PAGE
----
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## Cosmology and astronomy

### Course: Cosmology and astronomy>Unit 1

Lesson 3: Light and fundamental forces

# Introduction to light

Light and the electromagnetic radiation spectrum. Wave and particle-like behavior, and how to calculate the wavelength or frequency of a light wave.  Created by Sal Khan.

## Want to join the conversation?

• Sometimes i see gasoline on the pavement, and when i look closely i see a rainbow. How does that rainbow form?
• Gasoline (like soap bubbles) reflects multiple colors due to an effect called "thin-film interference." Basically, gasoline forms a thick layer on top of water, so light is reflected once when it passes from air to gasoline, and another time when it passes from gasoline to water. When those two waves interfere constructively, you get different wavelengths/colors, and because the gasoline has different thickness across, you get all sorts of colors.
• What is the nature of color?
• In a nutshell: The color we percieve an object to have, is the light that was reflected by that object. For example, a (yellow) banana is reflecting light of approximately 580 nm wavelength. It absorbs the rest (or at least the rest of the visible wavelengths).

So the color we see is the light that is reflected. If the object doesn't reflect any of the visible light, it would appear black. A surface reflecting most of the visible light would be white.

• Why is a rainbow a specific shape? Or why does it go in a certain direction?
Since the rain droplets fill the entire space where it's raining, shouldn't that entire space be a rainbow? Sorry if this is a stupid question.
• Light is refracted at a very specific angle. I won't go into the mechanics here, but in a raindrop, light in fact undergoes so much refraction it bounces back in the direction the original ray came from, which is why rainbows always appear on the opposite side of the sky as the sun. This means that if you stand with the sun directly behind you, the rays of light form a triangle between you, the observer, the raindrop the light is refracted from and a point on the ground directly ahead of you.

Since raindrops will be scattered all across the sky, and you can only observe light refracted at the specific angle, the line along which the light rays travels describes an arc across the sky, and this arc is the rainbow you see.

Incidentally, the angle of refraction is also the reason why you can never catch up with a rainbow. The angle, and hence the bow's apparent distance must remain constant with respect to your position.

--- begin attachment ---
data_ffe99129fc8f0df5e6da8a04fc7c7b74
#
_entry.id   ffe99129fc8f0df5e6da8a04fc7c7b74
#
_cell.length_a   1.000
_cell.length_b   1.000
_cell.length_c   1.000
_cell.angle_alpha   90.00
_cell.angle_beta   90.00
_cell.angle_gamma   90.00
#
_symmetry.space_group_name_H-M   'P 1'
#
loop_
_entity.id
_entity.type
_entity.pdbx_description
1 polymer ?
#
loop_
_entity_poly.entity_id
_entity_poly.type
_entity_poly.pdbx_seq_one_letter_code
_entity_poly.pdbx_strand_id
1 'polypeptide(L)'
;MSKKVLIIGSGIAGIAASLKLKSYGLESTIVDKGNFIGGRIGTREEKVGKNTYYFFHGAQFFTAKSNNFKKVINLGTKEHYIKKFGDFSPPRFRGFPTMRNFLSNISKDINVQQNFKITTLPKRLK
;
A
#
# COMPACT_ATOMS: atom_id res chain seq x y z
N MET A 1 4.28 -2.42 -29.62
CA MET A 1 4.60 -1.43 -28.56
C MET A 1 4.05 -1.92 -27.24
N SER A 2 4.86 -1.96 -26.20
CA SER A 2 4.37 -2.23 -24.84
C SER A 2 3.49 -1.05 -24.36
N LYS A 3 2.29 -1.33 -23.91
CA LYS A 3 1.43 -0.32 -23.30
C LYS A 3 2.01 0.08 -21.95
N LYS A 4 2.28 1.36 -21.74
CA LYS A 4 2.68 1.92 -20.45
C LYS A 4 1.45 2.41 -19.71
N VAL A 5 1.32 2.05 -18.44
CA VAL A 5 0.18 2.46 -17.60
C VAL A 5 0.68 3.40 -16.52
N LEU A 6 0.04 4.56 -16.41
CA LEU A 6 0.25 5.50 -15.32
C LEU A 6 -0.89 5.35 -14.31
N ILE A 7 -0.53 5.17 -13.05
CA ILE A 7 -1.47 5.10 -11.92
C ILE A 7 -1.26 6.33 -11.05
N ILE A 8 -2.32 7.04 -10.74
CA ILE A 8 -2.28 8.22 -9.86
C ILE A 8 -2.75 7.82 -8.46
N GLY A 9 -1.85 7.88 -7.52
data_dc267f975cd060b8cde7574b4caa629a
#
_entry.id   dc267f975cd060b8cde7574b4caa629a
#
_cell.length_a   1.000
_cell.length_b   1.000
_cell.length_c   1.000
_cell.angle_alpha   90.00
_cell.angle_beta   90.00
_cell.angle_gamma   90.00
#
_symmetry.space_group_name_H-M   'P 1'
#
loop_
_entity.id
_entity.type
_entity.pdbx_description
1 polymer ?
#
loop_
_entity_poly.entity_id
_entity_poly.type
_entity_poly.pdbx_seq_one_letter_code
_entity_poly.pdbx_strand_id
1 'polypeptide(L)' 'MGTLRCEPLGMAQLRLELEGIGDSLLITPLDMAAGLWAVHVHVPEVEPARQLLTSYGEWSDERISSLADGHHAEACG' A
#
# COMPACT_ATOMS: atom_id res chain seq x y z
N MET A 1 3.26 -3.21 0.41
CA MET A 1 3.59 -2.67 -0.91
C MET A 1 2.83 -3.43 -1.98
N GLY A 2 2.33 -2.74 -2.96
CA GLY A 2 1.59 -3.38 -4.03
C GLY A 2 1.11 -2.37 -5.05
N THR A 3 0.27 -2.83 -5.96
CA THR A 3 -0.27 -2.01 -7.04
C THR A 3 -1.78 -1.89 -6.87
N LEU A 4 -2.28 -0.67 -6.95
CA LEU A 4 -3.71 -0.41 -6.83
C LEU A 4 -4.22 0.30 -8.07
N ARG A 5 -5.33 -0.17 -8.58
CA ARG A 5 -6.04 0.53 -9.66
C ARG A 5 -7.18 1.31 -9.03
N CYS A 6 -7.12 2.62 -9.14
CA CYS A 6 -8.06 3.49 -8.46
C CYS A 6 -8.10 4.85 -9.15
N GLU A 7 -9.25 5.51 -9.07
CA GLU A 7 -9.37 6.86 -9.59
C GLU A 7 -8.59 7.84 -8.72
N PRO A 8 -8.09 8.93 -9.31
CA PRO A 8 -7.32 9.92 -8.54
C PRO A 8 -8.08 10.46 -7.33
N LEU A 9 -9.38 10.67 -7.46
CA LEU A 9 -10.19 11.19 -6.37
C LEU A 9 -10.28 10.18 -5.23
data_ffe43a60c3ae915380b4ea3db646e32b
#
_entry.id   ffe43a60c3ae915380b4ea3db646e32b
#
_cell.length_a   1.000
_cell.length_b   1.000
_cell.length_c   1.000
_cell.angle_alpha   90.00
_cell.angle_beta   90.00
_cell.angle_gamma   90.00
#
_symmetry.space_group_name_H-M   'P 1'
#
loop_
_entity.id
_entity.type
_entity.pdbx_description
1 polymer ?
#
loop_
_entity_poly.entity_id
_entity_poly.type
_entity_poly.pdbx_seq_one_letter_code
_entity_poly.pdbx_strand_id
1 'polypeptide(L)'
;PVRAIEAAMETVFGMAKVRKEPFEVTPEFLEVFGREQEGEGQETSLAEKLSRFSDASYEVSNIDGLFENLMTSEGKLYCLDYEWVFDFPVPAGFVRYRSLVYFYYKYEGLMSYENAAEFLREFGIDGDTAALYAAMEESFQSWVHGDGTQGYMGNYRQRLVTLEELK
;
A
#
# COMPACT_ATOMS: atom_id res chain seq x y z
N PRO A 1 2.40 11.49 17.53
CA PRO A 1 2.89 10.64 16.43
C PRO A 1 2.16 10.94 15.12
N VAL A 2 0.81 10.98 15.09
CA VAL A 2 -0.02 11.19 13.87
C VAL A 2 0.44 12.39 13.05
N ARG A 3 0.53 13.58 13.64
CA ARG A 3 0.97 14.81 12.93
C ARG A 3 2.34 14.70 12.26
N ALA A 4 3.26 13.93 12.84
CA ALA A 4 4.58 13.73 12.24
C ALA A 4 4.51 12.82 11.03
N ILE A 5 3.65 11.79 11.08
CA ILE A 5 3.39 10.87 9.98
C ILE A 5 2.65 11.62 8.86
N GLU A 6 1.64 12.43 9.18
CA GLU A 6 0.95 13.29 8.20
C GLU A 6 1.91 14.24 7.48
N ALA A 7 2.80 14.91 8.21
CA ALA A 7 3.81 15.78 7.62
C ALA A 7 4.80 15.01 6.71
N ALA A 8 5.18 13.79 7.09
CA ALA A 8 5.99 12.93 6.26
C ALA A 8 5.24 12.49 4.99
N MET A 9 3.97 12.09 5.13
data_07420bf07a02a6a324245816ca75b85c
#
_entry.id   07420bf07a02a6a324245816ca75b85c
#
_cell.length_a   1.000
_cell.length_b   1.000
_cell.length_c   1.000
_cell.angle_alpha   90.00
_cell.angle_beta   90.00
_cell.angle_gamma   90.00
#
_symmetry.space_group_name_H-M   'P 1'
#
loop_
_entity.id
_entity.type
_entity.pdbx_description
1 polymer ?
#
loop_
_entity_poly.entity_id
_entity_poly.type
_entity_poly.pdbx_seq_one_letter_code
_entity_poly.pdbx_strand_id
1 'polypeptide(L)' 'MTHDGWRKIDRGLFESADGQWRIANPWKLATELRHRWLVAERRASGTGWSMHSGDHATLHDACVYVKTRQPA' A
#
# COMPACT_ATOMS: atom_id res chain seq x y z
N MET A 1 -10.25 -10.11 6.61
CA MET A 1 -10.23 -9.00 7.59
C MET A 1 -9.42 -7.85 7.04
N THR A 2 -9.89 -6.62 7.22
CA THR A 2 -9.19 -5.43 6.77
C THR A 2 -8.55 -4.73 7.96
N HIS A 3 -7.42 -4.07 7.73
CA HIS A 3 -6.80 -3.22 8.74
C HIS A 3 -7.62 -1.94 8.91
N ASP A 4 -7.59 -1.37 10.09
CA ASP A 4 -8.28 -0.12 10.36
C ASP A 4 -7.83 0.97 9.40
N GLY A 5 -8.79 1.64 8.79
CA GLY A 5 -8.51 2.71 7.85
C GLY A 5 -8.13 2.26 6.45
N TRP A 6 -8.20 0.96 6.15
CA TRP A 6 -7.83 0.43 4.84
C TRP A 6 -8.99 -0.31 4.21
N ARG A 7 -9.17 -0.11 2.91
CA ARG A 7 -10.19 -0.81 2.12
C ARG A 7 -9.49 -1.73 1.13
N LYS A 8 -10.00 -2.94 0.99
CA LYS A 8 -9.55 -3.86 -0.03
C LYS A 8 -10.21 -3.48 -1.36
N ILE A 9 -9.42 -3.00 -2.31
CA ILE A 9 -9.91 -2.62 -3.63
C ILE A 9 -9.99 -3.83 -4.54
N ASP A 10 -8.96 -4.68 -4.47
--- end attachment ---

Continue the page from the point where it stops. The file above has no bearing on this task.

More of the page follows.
• A few questions......

1. how did we even get close to measuring the speed of light

2. what are Quantum Mechanics

• 1. The speed of light was originally estimated by astronomers hundreds of years ago through observation of astrological events, and today through instrumentation. What specific instruments i don't know. Just remember from chemistry reading about an experiment between two mountain tops in California and a laser, and I would imagine a similar arrangement in a vacuum.
2. "Quantum mechanics, also known as quantum physics or quantum theory, is a branch of physics providing a mathematical description of the dual particle-like and wave-like behavior and interaction of matter and energy." Wikipedia.org
• Why is it that when I look at pictures of space, space is black? What makes it like that?
• Earths Hubble Sphere has a verry big diameter ( 14 billion light years ) so logical thing to say is that we should see a lot of light because the sphere has a verry big volume.

BUT, there is a thing called Doppler effect ( you can google Redshift ) which changes the frequency of wave, and makes it redder and redder until it turns infrared and we can not see it anymore.
So with our eyes we can see only the part of space in wich the Doppler effect didn't turn the light infrared. We can "see" the infrared and cosmic radiation only by using gear, but we can't see it with naked eye.
• 4.) does light has a limit? for example a candle with light can be seen 1 kilometer...what if the sun? how far it will take to be unseen in the vastness of the universe?
• why do we see sky blue in color ?why not yellow or any other color?
• We see the sky blue in colour as shorter wavelengths of light are scattered more by the atmosphere. Blue has one of the shortest wavelengths in the visible spectrum.
Violet and Indigo have a shorter wavelength than blue and so are scattered more but our eyes are more sensitive to Blue light as to Violet and Indigo light.
• It is claimed that light as a wave does not require a medium in which to propagate. How do we know that? Could it be that the propagation medium is not yet understood?
• Why can't anything travel faster than light? Is this just a simple fact in the world of astronomy?